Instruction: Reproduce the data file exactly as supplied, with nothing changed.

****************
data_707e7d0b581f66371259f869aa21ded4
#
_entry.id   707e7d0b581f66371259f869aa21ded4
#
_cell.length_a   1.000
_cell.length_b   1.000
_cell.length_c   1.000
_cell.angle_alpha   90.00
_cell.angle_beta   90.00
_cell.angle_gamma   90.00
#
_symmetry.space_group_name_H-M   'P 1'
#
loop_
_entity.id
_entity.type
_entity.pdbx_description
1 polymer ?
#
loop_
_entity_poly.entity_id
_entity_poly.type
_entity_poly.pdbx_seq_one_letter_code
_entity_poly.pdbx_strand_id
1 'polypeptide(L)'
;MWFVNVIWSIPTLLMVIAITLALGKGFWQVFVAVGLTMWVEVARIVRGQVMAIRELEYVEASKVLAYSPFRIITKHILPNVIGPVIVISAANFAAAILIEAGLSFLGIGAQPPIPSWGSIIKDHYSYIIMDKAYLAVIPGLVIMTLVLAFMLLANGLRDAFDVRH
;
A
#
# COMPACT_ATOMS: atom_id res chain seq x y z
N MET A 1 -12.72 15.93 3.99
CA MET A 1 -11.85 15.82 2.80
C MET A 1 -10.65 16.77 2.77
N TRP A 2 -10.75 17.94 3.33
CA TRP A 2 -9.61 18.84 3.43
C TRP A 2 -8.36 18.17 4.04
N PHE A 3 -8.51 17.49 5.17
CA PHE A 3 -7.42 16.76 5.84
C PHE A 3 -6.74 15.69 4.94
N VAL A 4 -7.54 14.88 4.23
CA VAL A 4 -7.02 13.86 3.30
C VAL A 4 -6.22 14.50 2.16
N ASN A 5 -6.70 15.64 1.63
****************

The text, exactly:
data_707e7d0b581f66371259f869aa21ded4
#
_entry.id   707e7d0b581f66371259f869aa21ded4
#
_cell.length_a   1.000
_cell.length_b   1.000
_cell.length_c   1.000
_cell.angle_alpha   90.00
_cell.angle_beta   90.00
_cell.angle_gamma   90.00
#
_symmetry.space_group_name_H-M   'P 1'
#
loop_
_entity.id
_entity.type
_entity.pdbx_description
1 polymer ?
#
loop_
_entity_poly.entity_id
_entity_poly.type
_entity_poly.pdbx_seq_one_letter_code
_entity_poly.pdbx_strand_id
1 'polypeptide(L)'
;MWFVNVIWSIPTLLMVIAITLALGKGFWQVFVAVGLTMWVEVARIVRGQVMAIRELEYVEASKVLAYSPFRIITKHILPNVIGPVIVISAANFAAAILIEAGLSFLGIGAQPPIPSWGSIIKDHYSYIIMDKAYLAVIPGLVIMTLVLAFMLLANGLRDAFDVRH
;
A
#
# COMPACT_ATOMS: atom_id res chain seq x y z
N MET A 1 -12.72 15.93 3.99
CA MET A 1 -11.85 15.82 2.80
C MET A 1 -10.65 16.77 2.77
N TRP A 2 -10.75 17.94 3.33
CA TRP A 2 -9.61 18.84 3.43
C TRP A 2 -8.36 18.17 4.04
N PHE A 3 -8.51 17.49 5.17
CA PHE A 3 -7.42 16.76 5.84
C PHE A 3 -6.74 15.69 4.94
N VAL A 4 -7.54 14.88 4.23
CA VAL A 4 -7.02 13.86 3.30
C VAL A 4 -6.22 14.50 2.16
N ASN A 5 -6.70 15.64 1.63